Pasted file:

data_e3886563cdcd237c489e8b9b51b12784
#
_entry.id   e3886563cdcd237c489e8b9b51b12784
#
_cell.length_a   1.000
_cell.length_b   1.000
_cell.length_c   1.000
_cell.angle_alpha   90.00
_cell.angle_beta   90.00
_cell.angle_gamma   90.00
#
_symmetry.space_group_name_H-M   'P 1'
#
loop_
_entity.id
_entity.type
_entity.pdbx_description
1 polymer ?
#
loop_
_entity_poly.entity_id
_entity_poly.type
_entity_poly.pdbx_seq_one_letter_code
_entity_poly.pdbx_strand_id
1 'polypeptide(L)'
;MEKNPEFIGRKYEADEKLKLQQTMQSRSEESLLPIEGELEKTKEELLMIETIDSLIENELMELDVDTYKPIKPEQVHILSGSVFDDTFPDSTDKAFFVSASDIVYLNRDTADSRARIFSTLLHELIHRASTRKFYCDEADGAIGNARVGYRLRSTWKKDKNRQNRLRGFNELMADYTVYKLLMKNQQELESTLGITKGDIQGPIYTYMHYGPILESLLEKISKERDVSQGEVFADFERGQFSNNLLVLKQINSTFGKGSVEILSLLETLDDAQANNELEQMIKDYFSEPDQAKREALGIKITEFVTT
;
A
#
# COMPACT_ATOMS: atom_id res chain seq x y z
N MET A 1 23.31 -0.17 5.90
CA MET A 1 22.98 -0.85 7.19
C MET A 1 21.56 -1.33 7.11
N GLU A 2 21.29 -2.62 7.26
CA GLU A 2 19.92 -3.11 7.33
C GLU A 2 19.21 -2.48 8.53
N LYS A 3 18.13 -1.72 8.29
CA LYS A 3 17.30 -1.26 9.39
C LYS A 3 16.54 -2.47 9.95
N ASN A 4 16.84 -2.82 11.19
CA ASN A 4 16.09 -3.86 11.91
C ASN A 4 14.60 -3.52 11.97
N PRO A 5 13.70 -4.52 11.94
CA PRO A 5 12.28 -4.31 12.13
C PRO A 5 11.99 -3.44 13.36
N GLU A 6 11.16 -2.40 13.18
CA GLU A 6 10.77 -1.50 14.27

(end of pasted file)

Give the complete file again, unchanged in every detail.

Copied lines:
data_e3886563cdcd237c489e8b9b51b12784
#
_entry.id   e3886563cdcd237c489e8b9b51b12784
#
_cell.length_a   1.000
_cell.length_b   1.000
_cell.length_c   1.000
_cell.angle_alpha   90.00
_cell.angle_beta   90.00
_cell.angle_gamma   90.00
#
_symmetry.space_group_name_H-M   'P 1'
#
loop_
_entity.id
_entity.type
_entity.pdbx_description
1 polymer ?
#
loop_
_entity_poly.entity_id
_entity_poly.type
_entity_poly.pdbx_seq_one_letter_code
_entity_poly.pdbx_strand_id
1 'polypeptide(L)'
;MEKNPEFIGRKYEADEKLKLQQTMQSRSEESLLPIEGELEKTKEELLMIETIDSLIENELMELDVDTYKPIKPEQVHILSGSVFDDTFPDSTDKAFFVSASDIVYLNRDTADSRARIFSTLLHELIHRASTRKFYCDEADGAIGNARVGYRLRSTWKKDKNRQNRLRGFNELMADYTVYKLLMKNQQELESTLGITKGDIQGPIYTYMHYGPILESLLEKISKERDVSQGEVFADFERGQFSNNLLVLKQINSTFGKGSVEILSLLETLDDAQANNELEQMIKDYFSEPDQAKREALGIKITEFVTT
;
A
#
# COMPACT_ATOMS: atom_id res chain seq x y z
N MET A 1 23.31 -0.17 5.90
CA MET A 1 22.98 -0.85 7.19
C MET A 1 21.56 -1.33 7.11
N GLU A 2 21.29 -2.62 7.26
CA GLU A 2 19.92 -3.11 7.33
C GLU A 2 19.21 -2.48 8.53
N LYS A 3 18.13 -1.72 8.29
CA LYS A 3 17.30 -1.26 9.39
C LYS A 3 16.54 -2.47 9.95
N ASN A 4 16.84 -2.82 11.19
CA ASN A 4 16.09 -3.86 11.91
C ASN A 4 14.60 -3.52 11.97
N PRO A 5 13.70 -4.52 11.94
CA PRO A 5 12.28 -4.31 12.13
C PRO A 5 11.99 -3.44 13.36
N GLU A 6 11.16 -2.40 13.18
CA GLU A 6 10.77 -1.50 14.27